Which is indolent, the native coadjutor, poorly paid and badly treated, who has to visit all the indigent sick living in the country, or the friar curate who gets fabulously rich, goes about in a carriage, eats and drinks well, and does not put himself to any trouble without collecting excessive fees? With the exception of some porters, an occupation that the natives also follow, he nearly always engages in trade, in commerce; so rarely does he take up agriculture that we do not know of a single case.

The Chinaman who in other colonies cultivates the soil does so only for a certain number of years and then retires.

Man is not a brute, he is not a, machine; his object is not merely to produce, in spite of the pretensions of some Christian whites who would make of the colored Christian a kind of motive power somewhat more intelligent and less costly than steam. Man's object is not to satisfy tile passions of another man, his object is to seek happiness for himself and his kind by traveling along the road of progress and perfection.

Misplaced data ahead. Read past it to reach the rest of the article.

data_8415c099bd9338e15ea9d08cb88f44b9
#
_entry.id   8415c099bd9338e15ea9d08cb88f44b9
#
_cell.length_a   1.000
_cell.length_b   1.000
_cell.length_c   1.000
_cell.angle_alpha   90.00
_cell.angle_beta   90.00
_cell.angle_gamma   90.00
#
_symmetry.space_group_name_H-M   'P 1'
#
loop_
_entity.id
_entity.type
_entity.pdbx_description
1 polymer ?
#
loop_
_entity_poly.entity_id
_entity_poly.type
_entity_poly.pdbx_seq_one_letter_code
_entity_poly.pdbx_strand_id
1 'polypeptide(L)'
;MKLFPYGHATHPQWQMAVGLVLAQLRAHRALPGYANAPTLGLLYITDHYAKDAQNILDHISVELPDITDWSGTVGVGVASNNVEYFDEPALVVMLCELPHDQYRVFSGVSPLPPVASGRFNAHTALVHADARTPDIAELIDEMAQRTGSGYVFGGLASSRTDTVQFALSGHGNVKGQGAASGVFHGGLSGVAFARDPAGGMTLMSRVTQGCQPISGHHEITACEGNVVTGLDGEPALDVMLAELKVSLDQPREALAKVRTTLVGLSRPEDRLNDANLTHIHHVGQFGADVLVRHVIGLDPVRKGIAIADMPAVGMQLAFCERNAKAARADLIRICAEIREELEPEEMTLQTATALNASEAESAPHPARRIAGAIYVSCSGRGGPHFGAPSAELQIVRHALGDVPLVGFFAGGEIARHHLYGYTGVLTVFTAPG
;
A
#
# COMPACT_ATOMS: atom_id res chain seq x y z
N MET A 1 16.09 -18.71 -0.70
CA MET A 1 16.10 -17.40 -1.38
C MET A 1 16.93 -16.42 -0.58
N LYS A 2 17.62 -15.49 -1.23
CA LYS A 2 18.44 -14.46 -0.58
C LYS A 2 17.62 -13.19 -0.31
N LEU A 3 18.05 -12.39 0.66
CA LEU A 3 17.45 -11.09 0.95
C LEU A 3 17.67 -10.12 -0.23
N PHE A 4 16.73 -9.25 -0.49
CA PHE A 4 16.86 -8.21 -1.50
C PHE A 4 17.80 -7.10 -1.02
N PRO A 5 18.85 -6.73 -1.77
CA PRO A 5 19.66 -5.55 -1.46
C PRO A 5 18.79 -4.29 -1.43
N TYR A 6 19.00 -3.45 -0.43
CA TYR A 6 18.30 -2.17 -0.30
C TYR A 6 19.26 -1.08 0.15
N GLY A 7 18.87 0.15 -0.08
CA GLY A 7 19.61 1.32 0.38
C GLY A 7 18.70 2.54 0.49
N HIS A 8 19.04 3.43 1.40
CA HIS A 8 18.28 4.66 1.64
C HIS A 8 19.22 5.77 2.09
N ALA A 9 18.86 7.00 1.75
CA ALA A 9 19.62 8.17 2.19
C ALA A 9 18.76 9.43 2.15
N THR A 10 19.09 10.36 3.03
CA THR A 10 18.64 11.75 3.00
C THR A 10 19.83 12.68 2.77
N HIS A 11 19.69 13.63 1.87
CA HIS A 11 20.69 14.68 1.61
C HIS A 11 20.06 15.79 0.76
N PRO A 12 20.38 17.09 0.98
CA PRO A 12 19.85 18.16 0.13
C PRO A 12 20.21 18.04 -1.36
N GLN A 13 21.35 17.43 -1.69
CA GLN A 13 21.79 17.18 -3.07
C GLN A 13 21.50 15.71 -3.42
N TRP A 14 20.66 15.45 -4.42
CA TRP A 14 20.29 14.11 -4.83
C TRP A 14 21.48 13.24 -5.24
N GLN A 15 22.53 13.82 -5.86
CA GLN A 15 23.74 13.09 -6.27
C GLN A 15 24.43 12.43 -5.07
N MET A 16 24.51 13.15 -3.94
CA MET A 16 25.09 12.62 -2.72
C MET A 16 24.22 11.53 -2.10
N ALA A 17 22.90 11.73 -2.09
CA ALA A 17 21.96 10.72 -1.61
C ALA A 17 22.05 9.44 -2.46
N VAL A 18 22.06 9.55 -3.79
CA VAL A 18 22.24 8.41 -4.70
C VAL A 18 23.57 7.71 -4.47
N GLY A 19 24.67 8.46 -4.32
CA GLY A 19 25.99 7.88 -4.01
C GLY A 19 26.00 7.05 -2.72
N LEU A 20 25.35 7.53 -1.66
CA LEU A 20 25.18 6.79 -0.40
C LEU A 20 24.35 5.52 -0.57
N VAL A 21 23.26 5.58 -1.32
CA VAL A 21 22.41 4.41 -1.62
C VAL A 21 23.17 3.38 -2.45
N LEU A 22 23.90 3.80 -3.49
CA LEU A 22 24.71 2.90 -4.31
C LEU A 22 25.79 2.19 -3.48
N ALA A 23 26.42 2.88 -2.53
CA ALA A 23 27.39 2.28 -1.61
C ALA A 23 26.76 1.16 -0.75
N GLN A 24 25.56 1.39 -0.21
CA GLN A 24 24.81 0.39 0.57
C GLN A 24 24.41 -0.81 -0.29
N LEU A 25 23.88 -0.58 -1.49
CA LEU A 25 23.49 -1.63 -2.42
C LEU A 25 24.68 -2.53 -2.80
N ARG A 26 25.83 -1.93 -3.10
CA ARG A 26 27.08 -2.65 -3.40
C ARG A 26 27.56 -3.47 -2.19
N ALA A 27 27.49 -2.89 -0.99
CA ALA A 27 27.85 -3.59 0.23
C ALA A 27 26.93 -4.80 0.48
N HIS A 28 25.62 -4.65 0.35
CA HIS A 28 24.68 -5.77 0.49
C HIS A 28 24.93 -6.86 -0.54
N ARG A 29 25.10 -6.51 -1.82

The Indolence of the Filipino by José Rizal

The evil is not that indolence exists more or less latently but that it is fostered and magnified. Among men, as well as among nations, there exist not only aptitudes but also tendencies toward good and evil. To foster the good ones and aid them, as well as correct the evil and repress them, would be the duty of society and governments, if less noble thoughts did not occupy their attention. The evil is that the indolence in the Philippines is a magnified indolence, an indolence of the snowball type, if we may be permitted the expression, an evil that increases in direct proportion to the square of the periods of time, an effect of misgovernment and of backwardness, as we said, and not a cause thereof.